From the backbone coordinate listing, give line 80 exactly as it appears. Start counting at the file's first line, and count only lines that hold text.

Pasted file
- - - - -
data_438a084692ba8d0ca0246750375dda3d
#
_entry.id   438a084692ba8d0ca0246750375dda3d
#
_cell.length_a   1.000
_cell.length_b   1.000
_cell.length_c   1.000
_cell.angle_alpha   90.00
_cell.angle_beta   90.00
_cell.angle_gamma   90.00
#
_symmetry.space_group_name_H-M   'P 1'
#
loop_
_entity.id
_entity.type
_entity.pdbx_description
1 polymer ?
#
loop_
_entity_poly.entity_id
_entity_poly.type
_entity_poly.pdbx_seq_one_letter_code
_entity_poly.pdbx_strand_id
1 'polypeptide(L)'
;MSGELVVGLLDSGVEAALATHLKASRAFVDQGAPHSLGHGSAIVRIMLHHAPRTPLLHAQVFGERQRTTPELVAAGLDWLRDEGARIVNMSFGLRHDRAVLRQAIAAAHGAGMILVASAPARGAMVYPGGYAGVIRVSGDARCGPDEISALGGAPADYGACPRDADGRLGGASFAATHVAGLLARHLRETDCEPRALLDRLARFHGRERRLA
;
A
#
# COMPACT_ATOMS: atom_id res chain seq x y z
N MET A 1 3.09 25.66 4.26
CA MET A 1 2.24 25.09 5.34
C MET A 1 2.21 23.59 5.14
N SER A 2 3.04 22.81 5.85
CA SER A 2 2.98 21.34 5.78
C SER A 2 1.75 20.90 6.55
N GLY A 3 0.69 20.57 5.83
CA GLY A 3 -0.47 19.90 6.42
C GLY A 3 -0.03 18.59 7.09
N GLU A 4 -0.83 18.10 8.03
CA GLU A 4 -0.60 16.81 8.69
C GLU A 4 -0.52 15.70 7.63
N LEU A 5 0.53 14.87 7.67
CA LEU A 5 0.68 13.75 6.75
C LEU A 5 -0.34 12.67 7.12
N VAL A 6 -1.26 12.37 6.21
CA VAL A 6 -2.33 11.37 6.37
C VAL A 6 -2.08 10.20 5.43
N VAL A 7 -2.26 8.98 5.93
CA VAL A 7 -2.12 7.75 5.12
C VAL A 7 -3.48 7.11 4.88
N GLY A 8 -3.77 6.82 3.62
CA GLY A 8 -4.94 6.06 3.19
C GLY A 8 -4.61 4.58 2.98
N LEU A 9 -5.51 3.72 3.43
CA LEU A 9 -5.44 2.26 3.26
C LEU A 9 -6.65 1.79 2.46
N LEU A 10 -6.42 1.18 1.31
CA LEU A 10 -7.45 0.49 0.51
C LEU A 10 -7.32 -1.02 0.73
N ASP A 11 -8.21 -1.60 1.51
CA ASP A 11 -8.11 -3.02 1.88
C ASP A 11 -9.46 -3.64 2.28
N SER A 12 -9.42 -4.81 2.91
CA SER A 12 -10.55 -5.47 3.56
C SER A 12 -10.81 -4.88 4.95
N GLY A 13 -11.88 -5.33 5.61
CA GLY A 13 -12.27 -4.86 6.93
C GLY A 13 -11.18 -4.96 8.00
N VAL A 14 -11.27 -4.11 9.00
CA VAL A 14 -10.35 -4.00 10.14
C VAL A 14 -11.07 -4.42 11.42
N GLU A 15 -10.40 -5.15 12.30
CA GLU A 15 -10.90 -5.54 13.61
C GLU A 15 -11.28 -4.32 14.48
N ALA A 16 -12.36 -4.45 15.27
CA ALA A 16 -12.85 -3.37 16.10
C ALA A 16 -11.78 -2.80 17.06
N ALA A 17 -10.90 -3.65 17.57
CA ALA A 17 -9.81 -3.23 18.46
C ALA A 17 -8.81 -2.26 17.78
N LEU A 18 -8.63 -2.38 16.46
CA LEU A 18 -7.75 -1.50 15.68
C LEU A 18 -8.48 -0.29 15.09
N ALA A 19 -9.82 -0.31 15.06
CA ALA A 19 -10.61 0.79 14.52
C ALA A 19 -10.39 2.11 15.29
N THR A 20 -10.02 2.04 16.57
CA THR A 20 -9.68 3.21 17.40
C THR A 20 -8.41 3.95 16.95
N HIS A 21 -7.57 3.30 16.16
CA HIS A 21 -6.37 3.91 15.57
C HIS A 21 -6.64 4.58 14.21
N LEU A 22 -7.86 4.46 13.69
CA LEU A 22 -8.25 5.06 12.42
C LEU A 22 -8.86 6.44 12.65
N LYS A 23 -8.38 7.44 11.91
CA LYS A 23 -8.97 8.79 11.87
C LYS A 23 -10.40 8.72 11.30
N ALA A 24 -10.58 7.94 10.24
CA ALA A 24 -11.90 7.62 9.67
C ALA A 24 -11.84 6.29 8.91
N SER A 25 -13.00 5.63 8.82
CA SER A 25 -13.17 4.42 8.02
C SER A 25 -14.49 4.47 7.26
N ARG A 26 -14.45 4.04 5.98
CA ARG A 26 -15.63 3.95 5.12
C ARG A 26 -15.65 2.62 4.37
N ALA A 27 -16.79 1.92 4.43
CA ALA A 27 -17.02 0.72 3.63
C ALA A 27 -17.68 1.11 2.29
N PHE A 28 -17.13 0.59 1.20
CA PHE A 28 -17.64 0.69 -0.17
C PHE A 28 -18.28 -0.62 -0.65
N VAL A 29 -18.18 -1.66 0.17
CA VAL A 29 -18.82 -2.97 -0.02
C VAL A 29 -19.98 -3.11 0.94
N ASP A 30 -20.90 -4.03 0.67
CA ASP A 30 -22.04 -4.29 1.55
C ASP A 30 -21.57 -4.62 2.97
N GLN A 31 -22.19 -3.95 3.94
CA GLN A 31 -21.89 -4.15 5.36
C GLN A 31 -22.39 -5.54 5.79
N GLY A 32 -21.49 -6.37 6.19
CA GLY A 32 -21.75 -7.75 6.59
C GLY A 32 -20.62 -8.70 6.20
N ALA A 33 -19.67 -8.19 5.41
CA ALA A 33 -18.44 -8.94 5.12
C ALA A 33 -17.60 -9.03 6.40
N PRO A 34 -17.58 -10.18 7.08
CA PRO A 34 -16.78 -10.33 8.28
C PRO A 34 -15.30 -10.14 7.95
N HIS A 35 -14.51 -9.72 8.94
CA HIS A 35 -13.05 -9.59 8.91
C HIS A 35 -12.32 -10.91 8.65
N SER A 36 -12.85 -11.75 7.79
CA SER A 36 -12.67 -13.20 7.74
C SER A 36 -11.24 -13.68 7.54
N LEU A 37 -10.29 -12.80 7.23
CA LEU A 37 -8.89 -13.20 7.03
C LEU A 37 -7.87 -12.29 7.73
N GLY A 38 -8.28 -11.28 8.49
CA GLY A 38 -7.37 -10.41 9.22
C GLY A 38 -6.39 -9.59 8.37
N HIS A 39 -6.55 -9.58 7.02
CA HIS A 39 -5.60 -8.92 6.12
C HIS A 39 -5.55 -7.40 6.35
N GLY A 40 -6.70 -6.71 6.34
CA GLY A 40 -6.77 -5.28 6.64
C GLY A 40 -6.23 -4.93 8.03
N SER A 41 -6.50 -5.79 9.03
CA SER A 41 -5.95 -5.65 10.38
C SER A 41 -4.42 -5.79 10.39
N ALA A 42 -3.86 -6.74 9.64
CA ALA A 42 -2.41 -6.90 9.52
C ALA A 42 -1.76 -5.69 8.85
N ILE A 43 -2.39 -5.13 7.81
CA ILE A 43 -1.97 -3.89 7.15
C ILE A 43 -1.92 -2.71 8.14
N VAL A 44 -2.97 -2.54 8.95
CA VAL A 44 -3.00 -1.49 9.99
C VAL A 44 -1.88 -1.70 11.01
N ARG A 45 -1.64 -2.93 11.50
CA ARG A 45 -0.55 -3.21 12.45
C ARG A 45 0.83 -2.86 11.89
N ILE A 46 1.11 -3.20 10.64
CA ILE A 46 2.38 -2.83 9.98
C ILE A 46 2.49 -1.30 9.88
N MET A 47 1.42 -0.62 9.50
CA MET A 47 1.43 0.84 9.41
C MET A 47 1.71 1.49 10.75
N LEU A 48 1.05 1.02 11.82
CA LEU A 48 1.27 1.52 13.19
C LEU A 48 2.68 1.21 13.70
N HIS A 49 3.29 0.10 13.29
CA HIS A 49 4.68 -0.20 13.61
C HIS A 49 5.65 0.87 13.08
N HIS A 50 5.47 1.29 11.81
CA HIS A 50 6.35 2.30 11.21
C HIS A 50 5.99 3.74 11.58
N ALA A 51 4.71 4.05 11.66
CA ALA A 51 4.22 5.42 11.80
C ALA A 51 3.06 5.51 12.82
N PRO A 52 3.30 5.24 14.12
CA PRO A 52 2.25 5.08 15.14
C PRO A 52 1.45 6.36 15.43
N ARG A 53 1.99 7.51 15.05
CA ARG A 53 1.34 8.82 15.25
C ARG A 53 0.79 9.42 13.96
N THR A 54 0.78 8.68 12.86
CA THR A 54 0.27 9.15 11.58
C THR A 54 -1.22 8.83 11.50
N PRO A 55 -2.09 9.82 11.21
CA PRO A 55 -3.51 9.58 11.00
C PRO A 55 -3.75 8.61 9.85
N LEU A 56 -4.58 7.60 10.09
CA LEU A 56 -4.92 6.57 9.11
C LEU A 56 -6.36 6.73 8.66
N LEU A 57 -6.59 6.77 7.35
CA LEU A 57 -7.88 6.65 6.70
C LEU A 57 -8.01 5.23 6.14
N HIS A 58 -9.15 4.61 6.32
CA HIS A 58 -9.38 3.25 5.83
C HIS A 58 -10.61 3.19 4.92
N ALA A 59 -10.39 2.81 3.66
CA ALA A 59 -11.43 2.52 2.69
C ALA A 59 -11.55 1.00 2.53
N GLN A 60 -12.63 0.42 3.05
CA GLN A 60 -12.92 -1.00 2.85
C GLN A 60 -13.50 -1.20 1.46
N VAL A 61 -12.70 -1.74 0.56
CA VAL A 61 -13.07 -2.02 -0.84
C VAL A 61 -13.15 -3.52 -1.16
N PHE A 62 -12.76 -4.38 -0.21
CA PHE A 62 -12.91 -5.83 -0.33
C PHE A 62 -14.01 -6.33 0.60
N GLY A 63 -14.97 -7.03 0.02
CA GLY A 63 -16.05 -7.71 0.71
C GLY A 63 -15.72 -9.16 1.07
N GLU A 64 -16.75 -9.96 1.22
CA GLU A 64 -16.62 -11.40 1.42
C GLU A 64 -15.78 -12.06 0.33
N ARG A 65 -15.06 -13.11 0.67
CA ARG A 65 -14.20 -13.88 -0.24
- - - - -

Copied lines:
CA ALA A 17 -9.81 -3.23 18.46